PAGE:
Having access to the proper safety equipment and fall arrest systems isn’t enough. You need OSHA-compliant training in fall protection. If you work in a facility or jobsite with fall hazards, you must take an approved fall protection course and obtain a certificate demonstrating your training. Your employer will keep your fall protection certificate on record for safety and regulatory compliance purposes.
Online Fall Protection Safety Training
You don’t have to attend an on-site safety training. You can enroll in fall protection online training instead. We offer a 100% online certificate course you can complete from any internet-connected device.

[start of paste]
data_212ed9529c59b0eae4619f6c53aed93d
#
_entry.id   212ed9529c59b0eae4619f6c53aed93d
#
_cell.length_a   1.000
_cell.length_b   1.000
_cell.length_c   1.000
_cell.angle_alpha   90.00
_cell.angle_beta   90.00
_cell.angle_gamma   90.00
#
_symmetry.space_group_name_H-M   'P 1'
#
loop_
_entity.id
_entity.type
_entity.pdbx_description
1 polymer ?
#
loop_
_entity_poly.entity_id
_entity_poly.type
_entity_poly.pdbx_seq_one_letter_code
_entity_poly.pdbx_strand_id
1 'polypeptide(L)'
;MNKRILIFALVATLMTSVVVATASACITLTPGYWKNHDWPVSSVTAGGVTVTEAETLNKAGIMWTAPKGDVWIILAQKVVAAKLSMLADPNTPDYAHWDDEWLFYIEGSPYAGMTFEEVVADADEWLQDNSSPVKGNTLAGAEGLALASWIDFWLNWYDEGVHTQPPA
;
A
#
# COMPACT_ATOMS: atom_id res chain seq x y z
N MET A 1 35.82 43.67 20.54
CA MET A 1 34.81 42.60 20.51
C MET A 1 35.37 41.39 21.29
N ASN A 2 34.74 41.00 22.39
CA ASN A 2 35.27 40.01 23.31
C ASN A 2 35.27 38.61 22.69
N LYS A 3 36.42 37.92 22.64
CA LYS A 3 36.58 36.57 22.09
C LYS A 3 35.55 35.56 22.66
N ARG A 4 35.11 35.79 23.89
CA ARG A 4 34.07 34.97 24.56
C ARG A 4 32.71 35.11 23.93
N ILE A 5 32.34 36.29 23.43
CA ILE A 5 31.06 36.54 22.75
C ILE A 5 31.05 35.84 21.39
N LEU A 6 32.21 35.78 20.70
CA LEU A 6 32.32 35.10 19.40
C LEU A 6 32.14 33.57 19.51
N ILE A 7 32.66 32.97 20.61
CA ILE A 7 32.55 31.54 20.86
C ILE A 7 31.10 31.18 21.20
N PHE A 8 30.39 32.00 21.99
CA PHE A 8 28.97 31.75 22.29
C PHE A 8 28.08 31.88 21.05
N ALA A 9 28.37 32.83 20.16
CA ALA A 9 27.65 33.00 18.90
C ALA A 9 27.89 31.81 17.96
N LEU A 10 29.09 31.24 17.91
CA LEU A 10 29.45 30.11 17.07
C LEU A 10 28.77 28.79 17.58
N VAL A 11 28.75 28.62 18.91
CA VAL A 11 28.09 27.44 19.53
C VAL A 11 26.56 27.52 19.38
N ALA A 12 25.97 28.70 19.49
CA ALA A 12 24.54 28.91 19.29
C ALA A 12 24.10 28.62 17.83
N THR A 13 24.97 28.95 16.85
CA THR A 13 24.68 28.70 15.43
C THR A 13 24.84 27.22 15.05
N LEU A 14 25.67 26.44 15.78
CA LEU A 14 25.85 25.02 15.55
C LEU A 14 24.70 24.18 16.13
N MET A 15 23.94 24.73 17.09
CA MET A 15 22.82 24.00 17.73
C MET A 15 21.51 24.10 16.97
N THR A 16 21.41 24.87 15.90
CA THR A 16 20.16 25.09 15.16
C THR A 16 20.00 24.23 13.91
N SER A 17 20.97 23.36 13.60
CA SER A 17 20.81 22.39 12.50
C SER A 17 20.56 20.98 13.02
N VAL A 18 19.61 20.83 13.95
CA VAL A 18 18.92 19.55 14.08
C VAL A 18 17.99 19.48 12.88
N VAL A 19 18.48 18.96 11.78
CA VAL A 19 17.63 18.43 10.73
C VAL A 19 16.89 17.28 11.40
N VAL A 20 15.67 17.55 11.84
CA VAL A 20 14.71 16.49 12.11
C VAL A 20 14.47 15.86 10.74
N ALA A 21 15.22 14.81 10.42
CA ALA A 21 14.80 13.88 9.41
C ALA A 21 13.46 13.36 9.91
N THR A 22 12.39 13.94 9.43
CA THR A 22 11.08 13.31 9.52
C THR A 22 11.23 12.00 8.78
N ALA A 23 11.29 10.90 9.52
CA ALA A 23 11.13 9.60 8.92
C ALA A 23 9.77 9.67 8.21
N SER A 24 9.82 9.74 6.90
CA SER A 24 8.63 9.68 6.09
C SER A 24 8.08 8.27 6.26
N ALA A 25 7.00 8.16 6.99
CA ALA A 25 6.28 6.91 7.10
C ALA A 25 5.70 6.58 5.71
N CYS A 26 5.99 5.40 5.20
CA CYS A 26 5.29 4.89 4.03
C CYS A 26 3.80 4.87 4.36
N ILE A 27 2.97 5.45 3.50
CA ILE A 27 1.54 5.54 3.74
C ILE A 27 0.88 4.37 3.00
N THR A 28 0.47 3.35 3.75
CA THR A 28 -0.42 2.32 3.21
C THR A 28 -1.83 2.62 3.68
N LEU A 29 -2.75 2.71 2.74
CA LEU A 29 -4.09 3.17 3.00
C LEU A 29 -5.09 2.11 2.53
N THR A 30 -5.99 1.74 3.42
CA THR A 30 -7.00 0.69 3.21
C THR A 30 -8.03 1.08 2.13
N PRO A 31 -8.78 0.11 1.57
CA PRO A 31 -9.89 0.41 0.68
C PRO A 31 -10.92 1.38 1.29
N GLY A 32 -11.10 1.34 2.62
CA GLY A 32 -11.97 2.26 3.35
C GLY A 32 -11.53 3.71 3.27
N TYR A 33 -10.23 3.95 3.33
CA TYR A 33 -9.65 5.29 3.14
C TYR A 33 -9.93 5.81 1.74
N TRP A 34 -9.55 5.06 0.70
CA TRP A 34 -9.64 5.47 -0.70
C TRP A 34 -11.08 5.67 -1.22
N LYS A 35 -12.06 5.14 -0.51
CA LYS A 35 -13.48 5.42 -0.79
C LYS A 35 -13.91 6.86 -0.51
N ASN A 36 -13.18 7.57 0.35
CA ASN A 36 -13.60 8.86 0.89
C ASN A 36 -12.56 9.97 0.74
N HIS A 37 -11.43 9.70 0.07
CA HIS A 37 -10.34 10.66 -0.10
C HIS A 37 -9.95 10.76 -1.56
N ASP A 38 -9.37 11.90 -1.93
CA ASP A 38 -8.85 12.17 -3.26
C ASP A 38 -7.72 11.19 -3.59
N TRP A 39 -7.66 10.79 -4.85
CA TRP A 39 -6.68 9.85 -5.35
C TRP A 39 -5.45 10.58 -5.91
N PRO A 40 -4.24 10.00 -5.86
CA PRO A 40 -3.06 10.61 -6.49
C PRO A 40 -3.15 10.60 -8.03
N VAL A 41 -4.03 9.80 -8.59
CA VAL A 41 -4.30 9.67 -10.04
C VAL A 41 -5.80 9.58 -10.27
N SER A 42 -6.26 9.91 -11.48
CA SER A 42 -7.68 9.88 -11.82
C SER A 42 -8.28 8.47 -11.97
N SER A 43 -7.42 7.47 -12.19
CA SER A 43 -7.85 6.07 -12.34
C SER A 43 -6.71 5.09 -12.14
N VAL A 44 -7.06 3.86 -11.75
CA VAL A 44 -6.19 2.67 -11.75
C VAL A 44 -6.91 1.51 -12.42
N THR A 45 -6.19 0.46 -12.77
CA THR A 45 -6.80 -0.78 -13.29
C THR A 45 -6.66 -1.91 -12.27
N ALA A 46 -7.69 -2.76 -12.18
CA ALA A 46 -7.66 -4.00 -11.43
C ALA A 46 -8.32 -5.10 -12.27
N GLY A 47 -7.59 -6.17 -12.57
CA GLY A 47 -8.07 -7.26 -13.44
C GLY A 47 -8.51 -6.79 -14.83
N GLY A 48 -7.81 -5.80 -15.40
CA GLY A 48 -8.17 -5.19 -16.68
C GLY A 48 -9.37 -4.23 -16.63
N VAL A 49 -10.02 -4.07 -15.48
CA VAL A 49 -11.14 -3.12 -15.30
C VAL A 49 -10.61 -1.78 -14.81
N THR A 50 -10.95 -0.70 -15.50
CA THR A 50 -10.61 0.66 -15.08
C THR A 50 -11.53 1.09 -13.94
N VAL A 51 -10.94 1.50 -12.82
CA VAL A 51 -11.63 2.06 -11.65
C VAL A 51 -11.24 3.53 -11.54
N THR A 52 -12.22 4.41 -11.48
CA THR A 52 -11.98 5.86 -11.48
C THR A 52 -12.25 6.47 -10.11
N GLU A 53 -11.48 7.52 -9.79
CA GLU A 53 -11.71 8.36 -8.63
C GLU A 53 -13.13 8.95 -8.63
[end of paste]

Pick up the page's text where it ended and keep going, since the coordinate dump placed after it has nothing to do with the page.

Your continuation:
This course teaches you all the essentials of fall protection, including all the subjects required under OSHA 1926.503. This one-hour training course covers vital fall protection topics, including:
- OSHA requirements for when and how to use fall protection
- Fall protection with unprotected, leading sides and edges
- Avoiding falling objects and struck-by hazards
- Using guardrail, personal fall arrest, warning line and safety monitoring systems
- Training requirements
- Safety equipment inspection procedures
Choosing an online course lets you train at your pace. We offer 24/7 course access. Stop and start as often as you want without losing your place.
Fall Protection Competent Person Training
OSHA may require your worksite to designate a fall protection competent person. A competent person is an employer-designated individual who has the knowledge and authority to identify, control and eliminate fall hazards in the workplace.